In lobbyists' sights: Immigration
BY ALAN GOMEZ USA TODAY
Monday, December 10, 2012
12/10/12 at 5:28 AM
WASHINGTON - As Congress prepares to tackle the massive issue of immigration, legislators understand that the central issues have not changed much since their last attempt failed in 2007.
But Jennifer Korn, executive director of the conservative Hispanic Leadership Network, said the motivation to change the nation's law on legal and illegal immigration has definitely changed.
"There are two things that speak to elected officials: one is money, and the other is the vote," said Korn, who was President George W. Bush's director of Hispanic and Women's Affairs during the 2007 negotiations.
The election results provided all the attention needed to the importance of the Hispanic vote. President Obama beat Republican challenger Mitt Romney 71 percent to 27 percent among Hispanics.
Republicans, led by House Speaker John Boehner, have since embraced the need to alter immigration laws.
And now comes the money.
Shortly after the election, a group of influential Republicans announced the creation of Republicans for Immigration Reform, a super PAC designed to help GOP members of Congress who support a comprehensive immigration solution. The super PAC was created by Carlos Gutierrez, former Commerce secretary for President George W. Bush, and Charlie Spies, the treasurer of Restore our Future, the primary super PAC that backed Romney's presidential campaign.
"There's never been money put behind this to really have an impact and have influence and have some dollars behind the effort," Gutierrez said. "That's what we plan to do with the super PAC."
Persuading enough Republicans to embrace any plan that includes the legalization of the nation's 11 million illegal immigrants will be at the heart of the immigration debate. Many in the party, including Rep. Lamar Smith, R-Texas, and Rep. Steve King, R-Iowa, decry such attempts as "amnesty" for people who have broken the nation's laws.
And while Democrats have embraced a plan that includes a path to citizenship for illegal immigrants, a group of powerful Hispanic Democrats are creating their own organization to hammer the point home.
Led by actress Eva Longoria, San Antonio architect Henry Muñoz and Democratic National Committee member Andres Lopez, all fundraisers for Obama, the group will focus on delivering their message on immigration legislation to voters around the country. "In politics, it's all about right timing. And this is an idea whose time has come," Lopez said.
Lobbying and advocating for immigration legislation has always been a unique endeavor, bringing in a wide, varied group of interests who usually don't share much in common. For example, business leaders have worked closely with groups they usually don't get along with.
"The (U.S. Chamber of Commerce) has long had a working relationship with the unions and liberal groups in support of comprehensive immigration reform, in which we have often allied with the Democrats," said Chamber Vice President Randy Johnson. "But we recognize that a bill has to be bipartisan and we will spend time working both sides."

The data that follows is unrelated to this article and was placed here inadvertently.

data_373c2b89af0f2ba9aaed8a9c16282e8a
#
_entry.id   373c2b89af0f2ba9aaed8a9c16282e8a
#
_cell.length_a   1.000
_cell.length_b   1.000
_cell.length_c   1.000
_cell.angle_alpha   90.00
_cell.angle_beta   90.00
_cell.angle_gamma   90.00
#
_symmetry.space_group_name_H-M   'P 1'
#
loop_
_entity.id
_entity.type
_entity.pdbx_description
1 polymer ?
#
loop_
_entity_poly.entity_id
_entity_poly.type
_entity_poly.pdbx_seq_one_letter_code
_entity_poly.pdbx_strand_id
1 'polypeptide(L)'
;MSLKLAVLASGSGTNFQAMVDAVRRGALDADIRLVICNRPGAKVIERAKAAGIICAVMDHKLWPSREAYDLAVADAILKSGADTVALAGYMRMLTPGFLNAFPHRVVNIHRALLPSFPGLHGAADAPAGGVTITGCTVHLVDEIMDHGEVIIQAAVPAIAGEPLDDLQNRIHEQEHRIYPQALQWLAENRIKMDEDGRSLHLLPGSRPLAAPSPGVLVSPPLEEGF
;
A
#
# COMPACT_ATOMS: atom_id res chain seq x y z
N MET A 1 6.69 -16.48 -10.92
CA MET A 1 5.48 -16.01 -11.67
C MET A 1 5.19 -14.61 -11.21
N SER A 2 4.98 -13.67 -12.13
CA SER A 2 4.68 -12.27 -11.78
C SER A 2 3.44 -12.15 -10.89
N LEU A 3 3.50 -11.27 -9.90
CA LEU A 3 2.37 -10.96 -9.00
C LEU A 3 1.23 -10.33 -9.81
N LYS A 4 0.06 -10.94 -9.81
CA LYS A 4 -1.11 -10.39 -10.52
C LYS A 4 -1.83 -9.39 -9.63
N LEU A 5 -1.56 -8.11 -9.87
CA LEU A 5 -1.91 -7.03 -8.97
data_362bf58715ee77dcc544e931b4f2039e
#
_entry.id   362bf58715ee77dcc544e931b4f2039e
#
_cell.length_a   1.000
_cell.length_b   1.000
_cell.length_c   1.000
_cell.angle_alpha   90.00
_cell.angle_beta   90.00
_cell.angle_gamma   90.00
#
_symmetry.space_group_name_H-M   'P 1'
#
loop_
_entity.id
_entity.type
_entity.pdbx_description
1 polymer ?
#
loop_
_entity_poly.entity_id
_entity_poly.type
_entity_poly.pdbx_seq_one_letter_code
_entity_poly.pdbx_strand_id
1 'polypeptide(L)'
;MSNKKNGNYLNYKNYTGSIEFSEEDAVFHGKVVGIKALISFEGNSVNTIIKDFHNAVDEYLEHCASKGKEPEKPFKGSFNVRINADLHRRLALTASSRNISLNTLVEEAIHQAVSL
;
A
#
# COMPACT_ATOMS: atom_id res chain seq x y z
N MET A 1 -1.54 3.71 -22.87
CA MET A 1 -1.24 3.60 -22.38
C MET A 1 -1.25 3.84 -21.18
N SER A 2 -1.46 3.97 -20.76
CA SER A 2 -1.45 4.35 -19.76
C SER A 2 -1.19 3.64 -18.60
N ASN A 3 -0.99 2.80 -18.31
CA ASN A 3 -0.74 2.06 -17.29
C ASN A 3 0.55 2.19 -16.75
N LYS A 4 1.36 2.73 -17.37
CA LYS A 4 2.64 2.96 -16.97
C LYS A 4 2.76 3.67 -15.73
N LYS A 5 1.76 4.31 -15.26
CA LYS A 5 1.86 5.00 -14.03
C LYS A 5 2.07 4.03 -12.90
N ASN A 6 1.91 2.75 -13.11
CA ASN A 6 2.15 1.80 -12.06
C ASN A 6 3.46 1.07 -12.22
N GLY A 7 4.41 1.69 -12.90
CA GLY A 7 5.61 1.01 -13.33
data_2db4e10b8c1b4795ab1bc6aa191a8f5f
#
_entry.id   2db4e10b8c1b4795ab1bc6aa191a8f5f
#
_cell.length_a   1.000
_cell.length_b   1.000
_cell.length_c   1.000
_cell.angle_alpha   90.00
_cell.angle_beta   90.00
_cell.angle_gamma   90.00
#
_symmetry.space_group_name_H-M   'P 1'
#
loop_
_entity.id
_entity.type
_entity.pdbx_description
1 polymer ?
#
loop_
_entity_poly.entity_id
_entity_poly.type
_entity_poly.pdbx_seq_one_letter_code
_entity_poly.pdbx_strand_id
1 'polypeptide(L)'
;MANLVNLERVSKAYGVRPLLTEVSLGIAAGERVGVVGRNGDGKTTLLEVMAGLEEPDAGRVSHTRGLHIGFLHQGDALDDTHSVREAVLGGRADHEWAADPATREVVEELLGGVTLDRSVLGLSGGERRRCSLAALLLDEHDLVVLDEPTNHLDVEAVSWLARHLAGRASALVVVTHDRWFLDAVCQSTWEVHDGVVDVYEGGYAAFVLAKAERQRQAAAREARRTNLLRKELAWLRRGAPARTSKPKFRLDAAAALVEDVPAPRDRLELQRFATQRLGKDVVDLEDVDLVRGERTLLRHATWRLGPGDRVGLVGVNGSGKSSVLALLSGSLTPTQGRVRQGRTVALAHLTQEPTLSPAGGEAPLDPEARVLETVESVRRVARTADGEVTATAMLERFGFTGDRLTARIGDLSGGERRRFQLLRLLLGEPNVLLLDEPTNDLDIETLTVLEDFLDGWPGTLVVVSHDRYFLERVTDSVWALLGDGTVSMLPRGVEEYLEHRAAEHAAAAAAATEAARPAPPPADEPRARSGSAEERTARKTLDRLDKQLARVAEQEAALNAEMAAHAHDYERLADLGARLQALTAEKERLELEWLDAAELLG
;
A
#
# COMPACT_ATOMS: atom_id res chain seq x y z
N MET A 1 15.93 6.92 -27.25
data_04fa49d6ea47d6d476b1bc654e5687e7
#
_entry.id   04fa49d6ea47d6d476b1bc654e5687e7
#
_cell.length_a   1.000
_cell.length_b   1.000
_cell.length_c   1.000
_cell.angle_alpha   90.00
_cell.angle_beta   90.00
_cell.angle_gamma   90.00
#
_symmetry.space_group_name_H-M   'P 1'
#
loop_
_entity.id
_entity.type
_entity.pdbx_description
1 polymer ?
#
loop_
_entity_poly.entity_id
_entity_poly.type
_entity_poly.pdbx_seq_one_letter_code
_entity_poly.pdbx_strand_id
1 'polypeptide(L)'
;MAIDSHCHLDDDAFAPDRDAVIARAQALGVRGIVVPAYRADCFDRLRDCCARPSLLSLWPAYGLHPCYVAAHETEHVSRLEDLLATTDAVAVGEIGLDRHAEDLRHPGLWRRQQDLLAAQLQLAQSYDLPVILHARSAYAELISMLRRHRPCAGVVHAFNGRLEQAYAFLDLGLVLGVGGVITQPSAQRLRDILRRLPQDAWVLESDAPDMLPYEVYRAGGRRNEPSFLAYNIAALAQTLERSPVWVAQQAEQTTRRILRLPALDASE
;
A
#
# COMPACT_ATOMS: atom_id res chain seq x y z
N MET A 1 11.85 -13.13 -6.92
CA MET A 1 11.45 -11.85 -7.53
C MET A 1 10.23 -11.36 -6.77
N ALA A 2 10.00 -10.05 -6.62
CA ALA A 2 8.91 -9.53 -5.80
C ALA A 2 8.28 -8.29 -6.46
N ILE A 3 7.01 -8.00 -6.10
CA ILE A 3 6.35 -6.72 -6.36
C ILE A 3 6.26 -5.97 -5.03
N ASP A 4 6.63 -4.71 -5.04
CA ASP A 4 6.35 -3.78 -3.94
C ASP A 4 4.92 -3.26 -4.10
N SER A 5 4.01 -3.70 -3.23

Agricultural companies looking for reliable workers from Central and South America have worked with high-tech business leaders looking for computer engineers from China and India.
On Dec. 4, the National Immigration Forum hosted a conference in D.C. where religious leaders joined law enforcement officials to call for a pathway to citizenship for the nation's 11 million illegal immigrants. While the pastors were explaining the moral imperative of treating those immigrants fairly, the police chiefs were explaining how legalization would help them fight crime.
Bringing together so many voices also leads to major headaches.
Vivek Wadhwa, a former Silicon Valley entrepreneur who is now a fellow at Stanford Law School, said entrepreneurs developing smaller start-up companies are being drowned out by larger companies.
In 2012, President Obama's campaign received more than $7 million from tech companies, according to the non-partisan Center for Responsive Politics. "The big companies have hired their Washington, D.C., people. They have their lobbyists," Wadhwa said. "But Microsoft doesn't speak to represent the start-ups here. The students at Stanford, the venture capitalists and the angel investors - there's no one to speak on their behalf."
One constant throughout the process has been the illegal immigrants themselves and groups who advocate on their behalf. Young illegal immigrants won a victory earlier this year when Obama announced that he would halt the deportations of many of them. And many feel that momentum, and that experience, can help carry through to a broader bill putting most of the 11 million immigrants living in the U.S. illegally on a pathway to citizenship.
"There are deeper roots in affected communities, and there's a more active base than there might have been in 2007," said B. Loewe, spokesman for the National Day Laborer Organizing Network. "Now you see sustained and ongoing organizing and community-level infrastructure around this issue."
Original Print Headline: Immigration reform draws interest on several fronts